Knots can be an intimidating part of fishing, and so many new anglers assume that you need to know dozens of different knots in order to be successful, but the reality is that there are only a few knots that you really need to know. The more important thing to know is WHEN to use what knot, and sockeye fishing is no exception.
In this third part of the sockeye fishing series you’ll learn what knots you’ll need to know, and when to use them. We hope you learn something!
PART III – KNOTS
Palomar Knot – This knot is my go-to knot any time I’m able to use it. It’s strong and easy to tie, which is just about everything you can look for in a fishing knot! The only limitation of the Palomar knot is that you have to have a free end, so you can’t use it on quite every part of your system, but I highly encourage you to use it a lot!
Improved Clinch Knot – This knot is sometimes referred to as the “fisherman’s knot,” probably because it’s possibly the most utilized knot by fishermen all over the world. As a rule of thumb you’re going to want to make more wraps when using lighter line, and less wraps when using heavier line. The improved clinch knot isn’t quite as strong as the Palmomar knot, but it doesn’t require a free end to tie, so it can be used anywhere in your system you need to connect monofilament or fluorocarbon line to terminal tackle (i.e. hooks, swivels, etc.)
Egg-Loop/Snell – The egg loop has 2 major benefits: It’s the strongest knot you can use to tie on a hook, and it keeps the hook in-line with the leader at all times. While other knots can pivot on the eye of the hook, creating awkward angles, the egg loop exits the hook along the shank and out the eye, keeping it lined up perfectly throughout every drift. This is a major advantage when sockeye fishing and attempting to “floss” a fish as the hook travels through the current. The downside of the egg loop is that it’s complicated to tie (hence the video) and that it requires a free end of line (making for a more difficult hook swap out). Click the video below to learn how to tie the egg loop.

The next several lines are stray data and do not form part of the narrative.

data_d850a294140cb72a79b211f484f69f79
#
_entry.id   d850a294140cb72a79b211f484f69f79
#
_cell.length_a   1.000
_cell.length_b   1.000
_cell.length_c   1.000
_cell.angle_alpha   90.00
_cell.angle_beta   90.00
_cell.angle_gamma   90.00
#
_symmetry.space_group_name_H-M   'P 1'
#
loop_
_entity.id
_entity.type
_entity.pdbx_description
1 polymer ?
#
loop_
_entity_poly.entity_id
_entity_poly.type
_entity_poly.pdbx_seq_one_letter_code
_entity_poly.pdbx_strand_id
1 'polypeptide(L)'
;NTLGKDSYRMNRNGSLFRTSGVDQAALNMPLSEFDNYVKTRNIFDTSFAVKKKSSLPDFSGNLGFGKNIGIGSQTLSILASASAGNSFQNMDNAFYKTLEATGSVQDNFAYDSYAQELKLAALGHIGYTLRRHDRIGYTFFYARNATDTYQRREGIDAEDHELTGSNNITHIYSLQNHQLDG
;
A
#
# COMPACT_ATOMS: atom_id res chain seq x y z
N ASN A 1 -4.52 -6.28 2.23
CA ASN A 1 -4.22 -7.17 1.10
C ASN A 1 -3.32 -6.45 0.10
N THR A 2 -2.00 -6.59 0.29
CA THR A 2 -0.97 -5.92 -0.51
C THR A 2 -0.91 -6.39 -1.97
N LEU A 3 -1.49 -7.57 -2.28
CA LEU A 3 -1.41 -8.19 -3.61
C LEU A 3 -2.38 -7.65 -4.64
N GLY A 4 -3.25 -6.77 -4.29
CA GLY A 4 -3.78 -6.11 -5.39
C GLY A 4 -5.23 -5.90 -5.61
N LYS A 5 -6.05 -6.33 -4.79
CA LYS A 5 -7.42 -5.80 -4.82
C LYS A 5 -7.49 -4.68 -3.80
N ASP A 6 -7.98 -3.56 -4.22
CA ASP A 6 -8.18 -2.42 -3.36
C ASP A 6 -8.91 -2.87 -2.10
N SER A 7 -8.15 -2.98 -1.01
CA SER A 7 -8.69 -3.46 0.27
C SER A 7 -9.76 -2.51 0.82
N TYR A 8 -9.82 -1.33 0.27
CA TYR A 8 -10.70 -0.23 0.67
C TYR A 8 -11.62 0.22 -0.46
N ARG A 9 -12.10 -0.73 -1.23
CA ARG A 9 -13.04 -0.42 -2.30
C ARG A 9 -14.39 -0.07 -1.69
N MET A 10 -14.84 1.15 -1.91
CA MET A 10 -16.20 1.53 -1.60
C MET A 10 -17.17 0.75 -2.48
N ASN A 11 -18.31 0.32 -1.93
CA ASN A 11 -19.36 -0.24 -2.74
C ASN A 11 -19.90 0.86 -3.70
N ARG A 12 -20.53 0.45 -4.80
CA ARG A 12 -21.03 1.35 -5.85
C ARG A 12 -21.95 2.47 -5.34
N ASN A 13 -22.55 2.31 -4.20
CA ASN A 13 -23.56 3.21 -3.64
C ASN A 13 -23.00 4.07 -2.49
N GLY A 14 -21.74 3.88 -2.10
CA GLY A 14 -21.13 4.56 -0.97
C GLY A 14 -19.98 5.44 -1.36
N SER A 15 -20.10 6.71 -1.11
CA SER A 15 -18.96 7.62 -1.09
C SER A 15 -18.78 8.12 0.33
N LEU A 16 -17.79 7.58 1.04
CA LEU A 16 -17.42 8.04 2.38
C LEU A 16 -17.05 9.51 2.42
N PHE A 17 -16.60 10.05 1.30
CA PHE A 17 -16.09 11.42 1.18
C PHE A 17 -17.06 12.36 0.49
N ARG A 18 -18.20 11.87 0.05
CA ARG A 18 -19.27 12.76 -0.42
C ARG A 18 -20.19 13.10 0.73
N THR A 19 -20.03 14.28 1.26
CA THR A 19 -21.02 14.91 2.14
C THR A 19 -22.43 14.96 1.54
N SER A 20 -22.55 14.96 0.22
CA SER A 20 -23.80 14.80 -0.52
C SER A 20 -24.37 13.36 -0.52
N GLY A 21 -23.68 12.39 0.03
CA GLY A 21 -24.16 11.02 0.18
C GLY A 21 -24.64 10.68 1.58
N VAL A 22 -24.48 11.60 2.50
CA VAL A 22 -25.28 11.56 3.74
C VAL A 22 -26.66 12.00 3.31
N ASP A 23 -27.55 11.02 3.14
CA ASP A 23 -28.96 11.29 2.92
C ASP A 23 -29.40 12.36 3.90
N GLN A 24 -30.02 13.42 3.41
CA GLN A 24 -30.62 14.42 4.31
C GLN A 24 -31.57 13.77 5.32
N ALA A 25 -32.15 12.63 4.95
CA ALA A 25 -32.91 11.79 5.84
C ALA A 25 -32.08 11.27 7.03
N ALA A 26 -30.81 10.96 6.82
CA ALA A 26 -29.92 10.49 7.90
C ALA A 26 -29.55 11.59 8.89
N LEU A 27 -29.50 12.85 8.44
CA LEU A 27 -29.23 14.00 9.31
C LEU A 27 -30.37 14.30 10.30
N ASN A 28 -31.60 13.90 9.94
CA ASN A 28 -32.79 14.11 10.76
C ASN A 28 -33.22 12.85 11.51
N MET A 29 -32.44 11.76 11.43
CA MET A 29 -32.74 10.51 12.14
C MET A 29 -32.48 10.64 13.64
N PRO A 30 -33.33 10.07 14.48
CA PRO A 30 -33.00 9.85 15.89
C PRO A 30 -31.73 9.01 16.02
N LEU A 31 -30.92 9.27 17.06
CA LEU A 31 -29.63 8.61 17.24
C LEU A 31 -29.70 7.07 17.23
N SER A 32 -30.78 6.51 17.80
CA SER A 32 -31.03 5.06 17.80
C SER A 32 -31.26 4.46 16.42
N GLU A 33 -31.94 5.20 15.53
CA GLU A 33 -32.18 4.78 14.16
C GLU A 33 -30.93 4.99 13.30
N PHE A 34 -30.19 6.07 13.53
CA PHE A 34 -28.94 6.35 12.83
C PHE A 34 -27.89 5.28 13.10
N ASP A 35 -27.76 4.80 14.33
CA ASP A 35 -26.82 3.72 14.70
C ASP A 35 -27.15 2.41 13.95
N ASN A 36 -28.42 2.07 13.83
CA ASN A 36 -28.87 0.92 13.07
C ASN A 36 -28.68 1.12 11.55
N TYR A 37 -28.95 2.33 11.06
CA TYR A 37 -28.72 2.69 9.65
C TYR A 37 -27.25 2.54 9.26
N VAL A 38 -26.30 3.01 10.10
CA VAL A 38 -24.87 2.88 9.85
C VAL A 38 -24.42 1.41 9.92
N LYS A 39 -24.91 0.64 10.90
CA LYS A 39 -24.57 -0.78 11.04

Double Surgeon Loop Knot – I’ve been using this knot for various reasons over the years, but only in the last several years did I begin applying it to my sockeye fishing, specifically to secure my hook to the end of my leader. The beauty of the double surgeon knot is that it’s ridiculously simple, and most importantly it makes changing out your hook a cinch! No cutting or retying is involved at all – just loosen the knot, remove your current/dull hook, and add a new one… voila!
Nail-less Nail Knot – This is the knot I often use to attach my leader to my fly line. It’s not the only way to do it, but it allows the knot to slide freely through your guides, and it holds okay if done correctly. It’s strength is that no tool is needed to tie this knot, but the downside is that it’s likely to be the first knot in your system to fail. Be sure to spend a little extra time on this knot to make sure it’s clean & secure, and trim the tag ends very close so that it slides through your guides as designed.
These are all the knots you’ll need to know in order to be an advanced sockeye angler. In all reality, you can be very successful if you are good at just one or two of them…
The winter-time (now) is the perfect time to practice all these knots so that you’re ready when the sockeye salmon show up by the thousands in June… Stay tuned for the next part of this sockeye fishing series where we’ll discuss the different options you can use to rig weight at the top of your leader!